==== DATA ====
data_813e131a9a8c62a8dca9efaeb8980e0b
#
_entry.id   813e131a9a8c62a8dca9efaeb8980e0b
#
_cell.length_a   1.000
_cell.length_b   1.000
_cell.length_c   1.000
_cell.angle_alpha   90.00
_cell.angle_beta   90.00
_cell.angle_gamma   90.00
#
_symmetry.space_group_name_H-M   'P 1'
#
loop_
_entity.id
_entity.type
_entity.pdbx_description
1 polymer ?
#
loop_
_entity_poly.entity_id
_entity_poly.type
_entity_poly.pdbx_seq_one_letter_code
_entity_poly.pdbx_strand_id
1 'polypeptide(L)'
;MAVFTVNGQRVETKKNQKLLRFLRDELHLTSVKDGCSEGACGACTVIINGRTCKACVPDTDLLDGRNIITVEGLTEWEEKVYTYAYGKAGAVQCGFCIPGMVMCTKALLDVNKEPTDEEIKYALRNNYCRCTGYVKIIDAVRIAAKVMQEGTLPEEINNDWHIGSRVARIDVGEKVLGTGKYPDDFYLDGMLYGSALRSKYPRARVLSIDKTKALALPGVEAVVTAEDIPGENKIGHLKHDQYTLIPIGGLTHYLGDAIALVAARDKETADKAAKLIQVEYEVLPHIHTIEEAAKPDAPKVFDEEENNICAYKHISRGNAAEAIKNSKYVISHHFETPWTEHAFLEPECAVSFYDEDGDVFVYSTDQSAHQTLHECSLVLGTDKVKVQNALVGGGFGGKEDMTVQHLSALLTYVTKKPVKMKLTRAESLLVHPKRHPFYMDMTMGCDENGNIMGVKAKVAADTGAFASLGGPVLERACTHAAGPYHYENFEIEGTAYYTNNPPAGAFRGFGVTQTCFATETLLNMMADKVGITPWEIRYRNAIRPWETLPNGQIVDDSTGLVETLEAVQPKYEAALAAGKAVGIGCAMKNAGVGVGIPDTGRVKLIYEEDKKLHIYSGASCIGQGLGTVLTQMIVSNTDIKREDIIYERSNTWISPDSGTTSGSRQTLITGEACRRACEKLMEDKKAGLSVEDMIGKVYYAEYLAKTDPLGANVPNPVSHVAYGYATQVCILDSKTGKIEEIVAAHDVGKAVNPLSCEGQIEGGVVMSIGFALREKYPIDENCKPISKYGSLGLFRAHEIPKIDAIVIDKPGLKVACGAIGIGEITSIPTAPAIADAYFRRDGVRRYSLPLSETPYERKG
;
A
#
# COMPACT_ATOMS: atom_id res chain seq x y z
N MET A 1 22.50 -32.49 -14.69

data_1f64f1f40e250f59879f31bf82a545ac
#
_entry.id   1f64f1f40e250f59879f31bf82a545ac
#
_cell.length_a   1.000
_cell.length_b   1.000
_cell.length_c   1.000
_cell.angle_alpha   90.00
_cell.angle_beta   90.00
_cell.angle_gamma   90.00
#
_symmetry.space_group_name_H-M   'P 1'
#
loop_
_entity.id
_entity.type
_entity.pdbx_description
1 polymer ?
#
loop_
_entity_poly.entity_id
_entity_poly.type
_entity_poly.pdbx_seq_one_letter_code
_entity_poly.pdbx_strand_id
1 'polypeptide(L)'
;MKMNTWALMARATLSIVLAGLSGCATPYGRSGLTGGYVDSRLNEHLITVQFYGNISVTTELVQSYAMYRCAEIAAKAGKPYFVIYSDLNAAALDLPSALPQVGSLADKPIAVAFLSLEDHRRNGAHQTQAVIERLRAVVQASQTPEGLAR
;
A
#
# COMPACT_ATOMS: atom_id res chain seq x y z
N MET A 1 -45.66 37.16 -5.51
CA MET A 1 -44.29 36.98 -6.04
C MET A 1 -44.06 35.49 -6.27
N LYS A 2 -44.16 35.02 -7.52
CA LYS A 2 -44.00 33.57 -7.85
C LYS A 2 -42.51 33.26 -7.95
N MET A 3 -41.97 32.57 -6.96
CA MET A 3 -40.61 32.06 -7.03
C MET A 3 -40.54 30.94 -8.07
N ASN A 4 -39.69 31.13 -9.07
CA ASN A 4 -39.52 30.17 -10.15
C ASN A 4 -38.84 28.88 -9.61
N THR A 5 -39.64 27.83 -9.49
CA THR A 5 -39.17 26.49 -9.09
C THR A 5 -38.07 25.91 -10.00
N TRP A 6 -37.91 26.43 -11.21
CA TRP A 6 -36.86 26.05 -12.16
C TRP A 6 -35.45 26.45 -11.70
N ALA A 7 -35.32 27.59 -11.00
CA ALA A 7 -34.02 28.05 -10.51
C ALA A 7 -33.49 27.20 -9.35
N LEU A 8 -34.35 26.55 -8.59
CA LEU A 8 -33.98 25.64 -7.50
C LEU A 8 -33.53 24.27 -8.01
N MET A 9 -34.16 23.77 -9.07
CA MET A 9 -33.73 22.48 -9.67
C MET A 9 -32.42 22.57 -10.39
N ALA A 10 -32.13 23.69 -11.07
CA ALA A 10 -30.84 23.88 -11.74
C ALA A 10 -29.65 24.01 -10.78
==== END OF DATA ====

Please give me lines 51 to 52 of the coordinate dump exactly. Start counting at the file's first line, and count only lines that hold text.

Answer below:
loop_
_entity_poly.entity_id